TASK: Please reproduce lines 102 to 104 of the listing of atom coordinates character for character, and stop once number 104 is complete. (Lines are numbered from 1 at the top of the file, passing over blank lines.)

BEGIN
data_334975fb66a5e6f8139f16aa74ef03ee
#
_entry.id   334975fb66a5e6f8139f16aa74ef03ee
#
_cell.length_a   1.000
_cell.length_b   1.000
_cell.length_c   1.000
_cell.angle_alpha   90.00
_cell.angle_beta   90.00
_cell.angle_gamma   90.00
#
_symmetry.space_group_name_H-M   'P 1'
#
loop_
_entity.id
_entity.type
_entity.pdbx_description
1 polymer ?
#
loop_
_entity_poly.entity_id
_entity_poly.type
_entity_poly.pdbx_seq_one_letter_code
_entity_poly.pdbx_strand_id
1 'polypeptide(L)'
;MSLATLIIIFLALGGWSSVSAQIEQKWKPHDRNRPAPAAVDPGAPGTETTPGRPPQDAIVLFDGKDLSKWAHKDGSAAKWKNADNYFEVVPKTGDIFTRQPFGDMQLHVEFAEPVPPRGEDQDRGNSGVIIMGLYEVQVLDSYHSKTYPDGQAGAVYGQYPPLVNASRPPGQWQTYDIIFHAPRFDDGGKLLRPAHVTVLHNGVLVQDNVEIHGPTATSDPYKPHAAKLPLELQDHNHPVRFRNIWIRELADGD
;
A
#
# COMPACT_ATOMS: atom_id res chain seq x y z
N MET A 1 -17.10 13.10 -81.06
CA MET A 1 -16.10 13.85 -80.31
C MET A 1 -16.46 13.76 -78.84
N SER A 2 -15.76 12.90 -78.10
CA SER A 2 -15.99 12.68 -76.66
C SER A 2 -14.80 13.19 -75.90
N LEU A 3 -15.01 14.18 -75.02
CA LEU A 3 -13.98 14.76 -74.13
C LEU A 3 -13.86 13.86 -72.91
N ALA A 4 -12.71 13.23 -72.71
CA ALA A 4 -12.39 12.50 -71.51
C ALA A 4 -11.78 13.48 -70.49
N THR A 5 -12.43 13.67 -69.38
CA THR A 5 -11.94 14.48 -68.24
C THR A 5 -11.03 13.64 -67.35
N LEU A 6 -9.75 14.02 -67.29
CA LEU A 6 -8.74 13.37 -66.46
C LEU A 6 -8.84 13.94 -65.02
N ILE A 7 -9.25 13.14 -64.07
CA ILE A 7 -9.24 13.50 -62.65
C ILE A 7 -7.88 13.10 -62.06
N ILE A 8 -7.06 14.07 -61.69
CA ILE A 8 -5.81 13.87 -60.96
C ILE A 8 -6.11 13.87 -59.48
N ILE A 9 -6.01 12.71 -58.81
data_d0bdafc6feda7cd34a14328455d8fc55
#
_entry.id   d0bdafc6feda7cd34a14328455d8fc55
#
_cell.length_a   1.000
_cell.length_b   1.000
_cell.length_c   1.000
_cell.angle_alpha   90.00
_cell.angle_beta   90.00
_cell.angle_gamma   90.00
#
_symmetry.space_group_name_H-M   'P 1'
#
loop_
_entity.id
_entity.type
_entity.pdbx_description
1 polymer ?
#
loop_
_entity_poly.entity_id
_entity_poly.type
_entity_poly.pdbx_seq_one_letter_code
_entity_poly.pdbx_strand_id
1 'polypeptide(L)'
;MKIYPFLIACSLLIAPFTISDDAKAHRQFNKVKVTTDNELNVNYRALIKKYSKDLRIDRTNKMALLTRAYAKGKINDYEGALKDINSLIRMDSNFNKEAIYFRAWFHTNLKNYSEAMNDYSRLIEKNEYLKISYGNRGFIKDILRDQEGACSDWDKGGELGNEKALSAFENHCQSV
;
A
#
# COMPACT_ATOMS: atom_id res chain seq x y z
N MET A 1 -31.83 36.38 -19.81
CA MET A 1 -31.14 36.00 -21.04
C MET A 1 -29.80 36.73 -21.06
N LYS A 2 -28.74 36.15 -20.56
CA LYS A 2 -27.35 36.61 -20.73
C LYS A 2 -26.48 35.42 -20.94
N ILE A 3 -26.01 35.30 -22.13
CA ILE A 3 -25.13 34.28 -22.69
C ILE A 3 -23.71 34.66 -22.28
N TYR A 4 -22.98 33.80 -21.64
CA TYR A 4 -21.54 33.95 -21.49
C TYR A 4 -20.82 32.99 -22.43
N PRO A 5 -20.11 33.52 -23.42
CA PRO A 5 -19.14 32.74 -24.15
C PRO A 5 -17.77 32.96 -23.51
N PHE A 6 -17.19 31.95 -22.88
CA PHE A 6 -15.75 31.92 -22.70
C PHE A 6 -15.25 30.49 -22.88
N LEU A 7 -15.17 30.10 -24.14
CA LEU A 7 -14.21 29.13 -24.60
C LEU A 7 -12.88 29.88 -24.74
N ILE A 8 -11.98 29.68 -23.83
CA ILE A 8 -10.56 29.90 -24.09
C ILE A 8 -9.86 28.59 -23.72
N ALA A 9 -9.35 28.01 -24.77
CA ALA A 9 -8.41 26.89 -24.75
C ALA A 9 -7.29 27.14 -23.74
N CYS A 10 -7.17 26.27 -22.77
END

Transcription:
CA PHE A 6 -15.75 31.92 -22.70
C PHE A 6 -15.25 30.49 -22.88
N LEU A 7 -15.17 30.10 -24.14